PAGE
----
Monday Mix

Watched Lemony Snicket’s A Series of Unfortunate Events the other night.  It got mixed reviews from the critics and its domestic (U.S.) gross didn’t make up the film’s production budget.  But I enjoyed.  Jim Carrey was excellent as Count Olaf.  I was worried that he’d play Count Olaf in a too Jim Carrey-ish way, but he did quite well.  The humour in the role was more quirky than rubbery, if you know what I mean, and he did well.  Quite a dark film—could’ve been directed by Tim Burton (but it wasn’t)—and not sure what to make of the ending, but still…3.5/4

Of course, I’ve always thought Jim Carrey was a fine actor.  The Academy has a hard time with crossover actors, at least at first (Tom Hanks has broken that barrier, though).  One day Jim Carrey and Will Ferrell will get their due acclaim.

* * *

Looking at some of my site stats, particularly country of origin for hits.  Lots of 1 and 2 hit stats from all over the world, which I consider flukes or bots or spam.  The number spikes in the UK, but I know I have at least one regular reader there.  Canada is the majority source for hits, with the U.S. in distant second. But there is an oddity: a significant number of hits from Switzerland.  Enough hits to not be accidental.  Who could that be?  Swiss reader: show yourself!

* * *

The worst part of writing a sermon?  It’s impossible to include everything without taking up an enormous amount of time, turning it into a lecture and losing everyone in the process.  I wonder if any sermon ever feels complete to some degree.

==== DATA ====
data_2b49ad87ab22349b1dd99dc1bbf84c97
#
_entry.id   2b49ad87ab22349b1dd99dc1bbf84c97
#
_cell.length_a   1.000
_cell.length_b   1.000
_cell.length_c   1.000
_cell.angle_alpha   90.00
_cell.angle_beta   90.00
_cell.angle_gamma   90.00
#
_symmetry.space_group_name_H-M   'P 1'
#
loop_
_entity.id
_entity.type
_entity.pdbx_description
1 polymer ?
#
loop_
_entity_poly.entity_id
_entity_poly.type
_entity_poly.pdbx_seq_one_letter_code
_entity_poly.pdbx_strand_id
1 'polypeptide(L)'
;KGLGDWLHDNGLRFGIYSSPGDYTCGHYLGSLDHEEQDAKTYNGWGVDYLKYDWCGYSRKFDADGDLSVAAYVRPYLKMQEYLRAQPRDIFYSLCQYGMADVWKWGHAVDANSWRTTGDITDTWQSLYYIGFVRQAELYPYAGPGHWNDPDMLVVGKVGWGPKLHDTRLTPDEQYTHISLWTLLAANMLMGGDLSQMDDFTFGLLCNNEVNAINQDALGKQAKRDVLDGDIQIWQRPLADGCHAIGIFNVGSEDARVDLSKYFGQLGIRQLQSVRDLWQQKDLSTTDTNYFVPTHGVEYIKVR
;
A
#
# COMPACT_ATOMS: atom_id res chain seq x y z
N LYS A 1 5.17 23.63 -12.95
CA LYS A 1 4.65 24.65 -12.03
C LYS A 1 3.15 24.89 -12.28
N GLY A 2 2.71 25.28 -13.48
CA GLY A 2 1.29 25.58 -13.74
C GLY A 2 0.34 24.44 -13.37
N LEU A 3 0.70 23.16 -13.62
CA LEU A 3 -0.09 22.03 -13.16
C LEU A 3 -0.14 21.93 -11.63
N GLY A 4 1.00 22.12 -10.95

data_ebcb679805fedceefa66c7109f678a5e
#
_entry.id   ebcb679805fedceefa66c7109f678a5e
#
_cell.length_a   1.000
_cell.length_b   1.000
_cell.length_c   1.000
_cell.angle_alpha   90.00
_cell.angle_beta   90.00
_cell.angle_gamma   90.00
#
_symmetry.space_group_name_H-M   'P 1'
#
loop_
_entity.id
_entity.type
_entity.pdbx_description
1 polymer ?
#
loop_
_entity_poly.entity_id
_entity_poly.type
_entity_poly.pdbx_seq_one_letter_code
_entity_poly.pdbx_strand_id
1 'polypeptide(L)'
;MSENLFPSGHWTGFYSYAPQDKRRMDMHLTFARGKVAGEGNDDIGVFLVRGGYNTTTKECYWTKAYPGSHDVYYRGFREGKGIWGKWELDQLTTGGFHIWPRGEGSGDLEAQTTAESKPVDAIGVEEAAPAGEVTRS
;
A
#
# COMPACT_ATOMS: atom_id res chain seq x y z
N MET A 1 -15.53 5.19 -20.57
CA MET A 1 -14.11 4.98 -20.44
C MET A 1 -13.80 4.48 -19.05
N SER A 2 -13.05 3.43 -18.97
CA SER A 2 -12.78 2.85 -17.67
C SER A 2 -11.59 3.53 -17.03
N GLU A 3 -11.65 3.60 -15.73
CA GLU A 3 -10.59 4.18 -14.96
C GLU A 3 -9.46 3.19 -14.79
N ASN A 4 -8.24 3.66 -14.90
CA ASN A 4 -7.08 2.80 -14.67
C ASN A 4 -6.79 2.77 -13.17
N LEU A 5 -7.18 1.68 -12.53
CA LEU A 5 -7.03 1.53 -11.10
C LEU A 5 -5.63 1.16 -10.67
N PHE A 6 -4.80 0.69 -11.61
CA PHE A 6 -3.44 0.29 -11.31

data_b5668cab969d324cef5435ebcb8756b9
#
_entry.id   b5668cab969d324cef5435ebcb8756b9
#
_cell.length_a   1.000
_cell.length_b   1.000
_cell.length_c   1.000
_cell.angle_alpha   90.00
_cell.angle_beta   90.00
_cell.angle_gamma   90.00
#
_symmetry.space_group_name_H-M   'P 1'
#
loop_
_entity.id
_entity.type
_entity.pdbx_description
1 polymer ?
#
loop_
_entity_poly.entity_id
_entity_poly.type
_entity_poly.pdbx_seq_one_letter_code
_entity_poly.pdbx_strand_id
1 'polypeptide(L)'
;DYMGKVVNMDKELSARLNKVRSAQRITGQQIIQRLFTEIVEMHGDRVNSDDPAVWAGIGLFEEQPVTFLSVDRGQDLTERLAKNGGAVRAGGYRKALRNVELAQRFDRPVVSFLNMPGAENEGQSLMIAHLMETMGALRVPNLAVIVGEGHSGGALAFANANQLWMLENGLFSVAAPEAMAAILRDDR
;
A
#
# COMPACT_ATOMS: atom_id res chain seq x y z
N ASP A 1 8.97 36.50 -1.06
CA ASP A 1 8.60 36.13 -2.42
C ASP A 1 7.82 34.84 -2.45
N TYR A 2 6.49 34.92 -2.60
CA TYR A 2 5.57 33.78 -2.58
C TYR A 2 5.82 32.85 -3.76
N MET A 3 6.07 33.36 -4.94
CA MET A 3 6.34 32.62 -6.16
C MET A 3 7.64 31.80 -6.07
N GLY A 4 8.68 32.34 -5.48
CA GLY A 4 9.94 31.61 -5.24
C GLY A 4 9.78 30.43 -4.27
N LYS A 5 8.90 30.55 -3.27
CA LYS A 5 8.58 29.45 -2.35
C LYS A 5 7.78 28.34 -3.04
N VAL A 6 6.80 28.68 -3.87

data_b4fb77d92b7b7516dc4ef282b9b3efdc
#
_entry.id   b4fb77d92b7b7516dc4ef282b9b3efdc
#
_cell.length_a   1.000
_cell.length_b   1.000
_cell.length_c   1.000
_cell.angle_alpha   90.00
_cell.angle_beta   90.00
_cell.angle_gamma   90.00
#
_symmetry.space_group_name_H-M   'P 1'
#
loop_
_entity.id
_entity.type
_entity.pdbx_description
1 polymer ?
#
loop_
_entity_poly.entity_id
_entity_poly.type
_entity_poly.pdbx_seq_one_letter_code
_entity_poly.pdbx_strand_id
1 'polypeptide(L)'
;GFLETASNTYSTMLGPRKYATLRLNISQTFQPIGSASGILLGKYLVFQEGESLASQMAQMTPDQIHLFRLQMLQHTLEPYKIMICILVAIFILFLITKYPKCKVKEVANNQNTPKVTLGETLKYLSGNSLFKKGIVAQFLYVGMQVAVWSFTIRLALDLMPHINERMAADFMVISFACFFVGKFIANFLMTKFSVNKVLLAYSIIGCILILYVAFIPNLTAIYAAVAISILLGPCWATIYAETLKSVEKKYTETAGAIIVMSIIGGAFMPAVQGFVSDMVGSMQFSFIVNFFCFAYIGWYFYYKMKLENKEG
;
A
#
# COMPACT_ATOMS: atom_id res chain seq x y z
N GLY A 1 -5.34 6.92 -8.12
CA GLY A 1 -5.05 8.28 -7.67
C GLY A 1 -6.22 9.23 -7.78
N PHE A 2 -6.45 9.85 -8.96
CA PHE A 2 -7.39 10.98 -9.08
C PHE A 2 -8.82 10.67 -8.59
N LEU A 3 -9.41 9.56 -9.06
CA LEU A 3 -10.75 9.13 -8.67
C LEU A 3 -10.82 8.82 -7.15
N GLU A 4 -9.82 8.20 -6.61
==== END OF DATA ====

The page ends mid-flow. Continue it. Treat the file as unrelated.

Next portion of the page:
* * *

My favourite song ever?  “The Pink Panther Theme” by Henry Mancini, for several reasons:

1. Apart from everything else, it’s a fantastic song.

2. It moves me, probably because

3. It’s steeped in memory.  As a young boy in Holland I must have seen a episode of the animated Pink Panther at some point, because I remember seeing a number of opening credits when they played the Pink Panther movies (starring Peter Sellers) and getting excited.  The opening credits always involved the animated Pink Panther character and the animated Clouseau character in hot pursuit.  I loved those opening credits, which included the theme song, because I thought it was an episode of the Pink Panther.  But I was always disappointed when the “episode” ended and the live action film began.  I appreciate Inspector Clouseau much more now than I did then.

* * *

I anxiously await Phil‘s review of the Bob Dylan concert in Regina.  I’ve heard Bob Dylan’s concerts can be quite “tempermental”: sometimes they’re fantastic, sometimes they’re terrible.  Here’s a review by my seminary course “instructor”.  I take his review as “mixed”—good because it was Dylan, not so good because of poor sound.  He links to the setlist, which is largely made up of post-1997 material.

* * *

I’m listening to some music samples on  Some observations:

1. Why is it that the best artists go through nearly-unlistenable periods in the 1980s?  Bob Dylan and Bruce Cockburn both do and it’s a shame.  I have a large Bruce Cockburn CD collection, but there is a huge gap in there spanning the late-70s and the 80s.  1978-1986 are nearly unlistenable years musically (although I’m sure he remains lyrically brilliant during that time).  And just at the time when Cockburn comes to his musical senses, Dylan dives into his own period of 80s darkness.

Who ever thought that drum machines and synthesizers were a good idea?